REVIEW: In Small Mouth Sounds, Six Characters in Search of… Shhhhhh!
Despite ingenious moments, the gimmick of Beth Wohl’s play wears out before it’s over.
Two observations, both of which will tie into Small Mouth Sounds, Bess Wohl’s ingenious but frustrating play, now on stage at the Philadelphia Theater Company. First — It’s nice to be back in PTC’s home, the Suzanne Roberts Theatre, an ideally proportioned, wonderfully comfortable space.
Second — Decades ago, I attended an introductory session for EST. (In case you were lucky enough to have missed the ‘70s and early ‘80s, or aren’t watching The Americans, I should explain that those initials stand for Erhard Seminar Training). I felt stalled and, like so many, was searching for answers. And this was in Southern California, by the way, where self-realization is a favorite local pastime. Anyway, 15 minutes into the spiel I knew I’d be much more likely to get stuck in the tunnel than find the light at the end of it. But in a sense, that very understanding was itself satisfying — knowing firmly what I didn’t want made me more confident.
In Small Mouth Sounds, we find six people similarly seeking fulfillment. Jan (Connor Barrett), Rodney (Edward Chin-Lyn), Ned (Brad Heberlee), Alicia (Brenna Palughi), Joan (Socorro Santiago), and Judy (Cherene Snow), gather in a small room. Once together, they are addressed over a microphone by a disembodied voice (think Zach in A Chorus Line). The Teacher (as he’s called) calmly and slowly offers instructions that are often elliptical, and occasionally peppered with sarcasm.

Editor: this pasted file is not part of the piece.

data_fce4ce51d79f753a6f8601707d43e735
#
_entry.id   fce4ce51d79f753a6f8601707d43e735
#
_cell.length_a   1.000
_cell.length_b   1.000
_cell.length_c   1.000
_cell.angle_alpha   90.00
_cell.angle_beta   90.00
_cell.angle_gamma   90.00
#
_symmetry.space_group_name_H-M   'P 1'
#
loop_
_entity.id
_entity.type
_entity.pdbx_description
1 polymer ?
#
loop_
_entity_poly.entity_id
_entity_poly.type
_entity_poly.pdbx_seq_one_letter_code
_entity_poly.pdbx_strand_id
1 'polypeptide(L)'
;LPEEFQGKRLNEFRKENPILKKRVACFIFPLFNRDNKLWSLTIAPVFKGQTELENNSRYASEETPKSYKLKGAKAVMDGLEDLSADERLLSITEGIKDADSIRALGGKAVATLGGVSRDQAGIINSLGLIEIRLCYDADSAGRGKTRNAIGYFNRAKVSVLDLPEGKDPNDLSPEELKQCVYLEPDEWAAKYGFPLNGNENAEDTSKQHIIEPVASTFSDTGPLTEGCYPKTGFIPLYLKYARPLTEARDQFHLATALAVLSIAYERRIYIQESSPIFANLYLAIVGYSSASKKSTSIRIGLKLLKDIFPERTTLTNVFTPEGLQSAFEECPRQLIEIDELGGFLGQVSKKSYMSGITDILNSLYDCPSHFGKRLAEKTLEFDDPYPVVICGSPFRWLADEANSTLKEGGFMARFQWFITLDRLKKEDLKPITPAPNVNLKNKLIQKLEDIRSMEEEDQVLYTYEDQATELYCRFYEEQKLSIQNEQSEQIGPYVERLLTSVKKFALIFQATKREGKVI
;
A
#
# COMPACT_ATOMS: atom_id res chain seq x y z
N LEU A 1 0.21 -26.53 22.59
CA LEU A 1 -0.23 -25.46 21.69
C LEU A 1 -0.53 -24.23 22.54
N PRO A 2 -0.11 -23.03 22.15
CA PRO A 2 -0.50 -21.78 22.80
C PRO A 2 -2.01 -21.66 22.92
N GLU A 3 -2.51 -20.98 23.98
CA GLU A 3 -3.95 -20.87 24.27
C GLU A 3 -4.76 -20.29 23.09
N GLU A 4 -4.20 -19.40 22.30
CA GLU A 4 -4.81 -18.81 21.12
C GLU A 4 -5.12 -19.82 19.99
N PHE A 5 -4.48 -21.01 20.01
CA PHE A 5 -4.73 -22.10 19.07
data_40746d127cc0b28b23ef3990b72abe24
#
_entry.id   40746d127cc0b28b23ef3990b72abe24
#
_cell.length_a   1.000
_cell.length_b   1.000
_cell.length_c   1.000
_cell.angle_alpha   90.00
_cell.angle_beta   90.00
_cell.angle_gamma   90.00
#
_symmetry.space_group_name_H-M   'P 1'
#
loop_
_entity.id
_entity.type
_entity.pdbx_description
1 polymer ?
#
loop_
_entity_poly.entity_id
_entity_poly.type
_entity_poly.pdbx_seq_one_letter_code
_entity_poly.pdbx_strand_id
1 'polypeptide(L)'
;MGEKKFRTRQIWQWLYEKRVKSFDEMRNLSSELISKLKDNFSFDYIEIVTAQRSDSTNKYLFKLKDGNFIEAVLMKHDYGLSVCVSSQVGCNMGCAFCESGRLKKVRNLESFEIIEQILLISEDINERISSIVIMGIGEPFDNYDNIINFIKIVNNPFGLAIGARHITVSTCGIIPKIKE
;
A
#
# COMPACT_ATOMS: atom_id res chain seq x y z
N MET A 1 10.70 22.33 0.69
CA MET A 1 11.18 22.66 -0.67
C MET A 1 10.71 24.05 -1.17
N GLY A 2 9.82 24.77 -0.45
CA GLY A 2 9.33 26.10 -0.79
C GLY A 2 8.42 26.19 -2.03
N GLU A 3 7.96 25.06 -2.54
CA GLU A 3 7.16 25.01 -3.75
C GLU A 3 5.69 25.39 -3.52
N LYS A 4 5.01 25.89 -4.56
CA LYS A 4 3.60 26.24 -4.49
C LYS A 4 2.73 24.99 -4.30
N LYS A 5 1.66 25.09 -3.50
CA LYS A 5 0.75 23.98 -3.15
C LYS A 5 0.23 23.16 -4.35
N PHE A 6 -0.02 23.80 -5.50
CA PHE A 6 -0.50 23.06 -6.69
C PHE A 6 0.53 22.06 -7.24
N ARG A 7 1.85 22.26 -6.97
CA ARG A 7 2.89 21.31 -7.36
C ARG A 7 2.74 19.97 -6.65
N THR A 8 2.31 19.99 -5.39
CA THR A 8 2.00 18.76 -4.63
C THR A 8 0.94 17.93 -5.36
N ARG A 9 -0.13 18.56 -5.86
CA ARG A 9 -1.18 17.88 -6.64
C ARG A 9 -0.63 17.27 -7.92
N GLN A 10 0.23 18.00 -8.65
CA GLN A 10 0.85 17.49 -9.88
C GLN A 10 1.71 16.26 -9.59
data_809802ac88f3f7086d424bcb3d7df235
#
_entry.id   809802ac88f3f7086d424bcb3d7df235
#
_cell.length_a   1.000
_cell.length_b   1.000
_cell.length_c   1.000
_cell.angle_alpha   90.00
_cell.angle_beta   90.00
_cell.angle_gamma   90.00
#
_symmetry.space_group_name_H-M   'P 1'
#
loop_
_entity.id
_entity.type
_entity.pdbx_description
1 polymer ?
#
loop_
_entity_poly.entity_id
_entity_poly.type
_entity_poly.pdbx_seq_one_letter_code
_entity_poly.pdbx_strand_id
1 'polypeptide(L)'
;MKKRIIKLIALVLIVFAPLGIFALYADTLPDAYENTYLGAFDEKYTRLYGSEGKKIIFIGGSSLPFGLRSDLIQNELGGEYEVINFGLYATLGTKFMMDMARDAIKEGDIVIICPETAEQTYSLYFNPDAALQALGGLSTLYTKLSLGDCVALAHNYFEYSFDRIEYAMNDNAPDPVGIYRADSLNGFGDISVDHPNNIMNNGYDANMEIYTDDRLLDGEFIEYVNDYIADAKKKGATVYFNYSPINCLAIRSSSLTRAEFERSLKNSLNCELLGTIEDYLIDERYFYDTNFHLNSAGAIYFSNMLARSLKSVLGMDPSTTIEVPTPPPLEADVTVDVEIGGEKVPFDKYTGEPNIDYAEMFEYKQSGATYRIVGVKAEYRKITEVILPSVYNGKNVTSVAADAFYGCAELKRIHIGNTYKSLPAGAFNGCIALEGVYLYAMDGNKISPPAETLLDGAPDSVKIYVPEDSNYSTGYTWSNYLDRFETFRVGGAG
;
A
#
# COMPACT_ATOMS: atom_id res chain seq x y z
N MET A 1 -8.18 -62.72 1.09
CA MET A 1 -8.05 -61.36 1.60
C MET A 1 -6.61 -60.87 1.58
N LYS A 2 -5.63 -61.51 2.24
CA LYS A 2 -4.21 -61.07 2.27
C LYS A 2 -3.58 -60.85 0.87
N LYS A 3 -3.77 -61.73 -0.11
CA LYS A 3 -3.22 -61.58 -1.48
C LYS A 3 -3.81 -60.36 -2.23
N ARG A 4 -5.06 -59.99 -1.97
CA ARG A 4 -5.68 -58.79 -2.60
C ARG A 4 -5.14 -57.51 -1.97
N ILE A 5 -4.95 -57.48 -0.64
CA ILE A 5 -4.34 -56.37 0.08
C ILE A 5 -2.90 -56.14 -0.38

And off they go, the six, on a five-day retreat. Did I mention that they’ve agreed not to speak? There is indeed some dialogue in Small Mouth Sounds, but many of the longest and most intimate scenes are silent. Quiet is this play’s most striking feature, and to the credit of director Rachel Chavkin and her able cast, many touching moments are realized without a word.
But these momentary pleasures aren’t enough. I sense that playwright Wohl wants to satirize self-help cults, while also asking the audience to care about her characters and hope they find what they’re looking for. That would be a tall order even for a play with more dialogue — here, in what feels like a clever idea that’s worn thin long before the final image, it doesn’t cohere. And as pleasant as it is to sit in this lovely theater, it also exacerbates the sense that the audience is merely observing. (Originally, Small Mouth Sounds was done in a large room where it was clear the onlookers were but a step away from the participants.) Good as the actors are, there’s just enough sense of ironic detachment to remind us we’re watching a performance.
Mostly, to me Small Mouth Sounds feels like a hyperextended satire that takes on a too-easy target. We have a favorite phrases in our house: that which “renders satire unnecessary.” I learned recently that there’s a “Deepak Chopra HomeBase” in ABC Carpet, one of Manhattan’s swankiest housewares stores. That strikes me as funnier and sadder than anything in Small Mouth Sounds.
Small Mouth Sounds plays through April 1 at the Suzanne Roberts Theatre. For more information, visit the Philadelphia Theatre Company website.